HL Deb 12 July 1861 vol 164 cc772-4

THE EARL OF CARNARVON rose to ask the noble Duke the Secretary for the Colonies a question of which he had given him private notice. It would be in the recollection of their Lordships that three or four months ago a tariff called "the Morrill Tariff" came into operation in the Northern States of America. This tariff was thought, and not without reason, to be in antagonism to the interest of both the Southern and the great North Western States, and generally perhaps to the interests of the United States. That was a question on which, of course, he would not enter—but the tariff also acted most unfavourably upon British and Canadian interests. A large quantity of goods was annually sent from this country to Portland, in the State of Maine, to be conveyed thence by railway into Canada. These goods were sent by railway under bond, and until the introduction of the new tariff no inconvenience had been ex- perienced. Under the provisions of the Morill Tariff, however, he understood that all packages were opened at the Custom House at Portland, the contents were examined, and the threads of cotton and linen goods were counted as carefully as though a duty had to be levied upon them. This necessarily caused great delay, and in many instances had led to great loss. It was true that the great bulk of the Spring goods which would be exported to Portland this season had left that port before the tariff came into operation; but he understood that there were now lying there several cargoes which had not been examined, and consequently upon which much loss had been incurred. It was, however, of importance that the attention of the Government should be called to this subject, because it was well known that during many months of the year the river St. Lawrence was closed and all the goods which were exported to Canada were sent by Portland and the railroad to British territory. He should be glad to know from the noble Duke, Whether the Government had received any information of the facts which he had stated, and whether, if the inconvenience which he had referred to had really been experienced, any representations would be made to the Government of the United States upon the subject?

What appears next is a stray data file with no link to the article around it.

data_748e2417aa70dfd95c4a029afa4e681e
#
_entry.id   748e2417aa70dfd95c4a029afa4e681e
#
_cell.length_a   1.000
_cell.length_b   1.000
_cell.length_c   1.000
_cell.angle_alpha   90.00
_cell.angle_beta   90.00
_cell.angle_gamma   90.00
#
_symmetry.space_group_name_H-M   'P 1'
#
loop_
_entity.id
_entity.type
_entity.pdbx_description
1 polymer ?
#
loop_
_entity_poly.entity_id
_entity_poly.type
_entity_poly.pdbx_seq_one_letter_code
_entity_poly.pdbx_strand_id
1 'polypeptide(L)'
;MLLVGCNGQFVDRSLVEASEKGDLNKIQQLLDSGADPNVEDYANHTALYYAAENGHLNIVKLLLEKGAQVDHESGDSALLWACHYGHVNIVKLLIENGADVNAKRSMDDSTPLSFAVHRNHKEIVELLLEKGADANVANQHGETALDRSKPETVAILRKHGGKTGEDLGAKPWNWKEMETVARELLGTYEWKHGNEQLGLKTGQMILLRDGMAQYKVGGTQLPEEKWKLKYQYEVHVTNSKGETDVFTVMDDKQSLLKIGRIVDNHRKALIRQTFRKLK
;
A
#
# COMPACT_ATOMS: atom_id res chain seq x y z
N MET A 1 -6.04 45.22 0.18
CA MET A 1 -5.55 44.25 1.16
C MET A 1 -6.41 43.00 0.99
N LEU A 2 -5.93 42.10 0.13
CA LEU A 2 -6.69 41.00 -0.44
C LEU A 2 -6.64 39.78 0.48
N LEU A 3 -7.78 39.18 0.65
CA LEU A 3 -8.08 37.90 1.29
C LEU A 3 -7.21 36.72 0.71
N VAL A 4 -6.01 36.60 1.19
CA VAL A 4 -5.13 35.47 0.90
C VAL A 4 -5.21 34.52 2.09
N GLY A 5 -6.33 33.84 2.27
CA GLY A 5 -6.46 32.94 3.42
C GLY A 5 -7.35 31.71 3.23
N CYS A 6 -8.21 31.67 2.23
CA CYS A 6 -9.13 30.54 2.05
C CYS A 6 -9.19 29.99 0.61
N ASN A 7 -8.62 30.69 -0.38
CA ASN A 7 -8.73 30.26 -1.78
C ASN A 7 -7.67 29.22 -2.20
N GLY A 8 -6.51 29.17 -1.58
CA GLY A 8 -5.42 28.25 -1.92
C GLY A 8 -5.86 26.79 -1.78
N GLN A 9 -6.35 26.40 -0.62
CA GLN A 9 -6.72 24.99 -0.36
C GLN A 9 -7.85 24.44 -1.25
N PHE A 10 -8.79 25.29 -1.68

said, it was not in his power to afford any information to his noble Friend on the matter to which he had referred, nor did he think that, for some time, communications could be made with the Governor General of Canada upon the subject; but as his noble Friend had intimated to him that he intended to put this question to him he had endeavoured to ascertain whether any measures had been adopted relative to the Morrill Tariff and been made known to any Department of the Government, and with that view he had communicated with the Foreign Office and the Board of Trade, but all he had been able to learn was that no representations had been made to the Board of Trade by merchants or others interested in the American trade. He was unable to say whether the anticipations of his noble Friend opposite were correct; all he could say was, that if the inconveniences of which the noble Earl complained really existed, and were such as could be removed by representations to the United States' Government, Her Majesty's Government would not be backward in making such representations; but, at the same time, he thought his noble Friend would perceive that these were evils which were certain to correct themselves; and he could not but hope that the Untied States' Government would become convinced of the objections to this tariff, and would themselves, and in their own interest, make all the alterations that were required.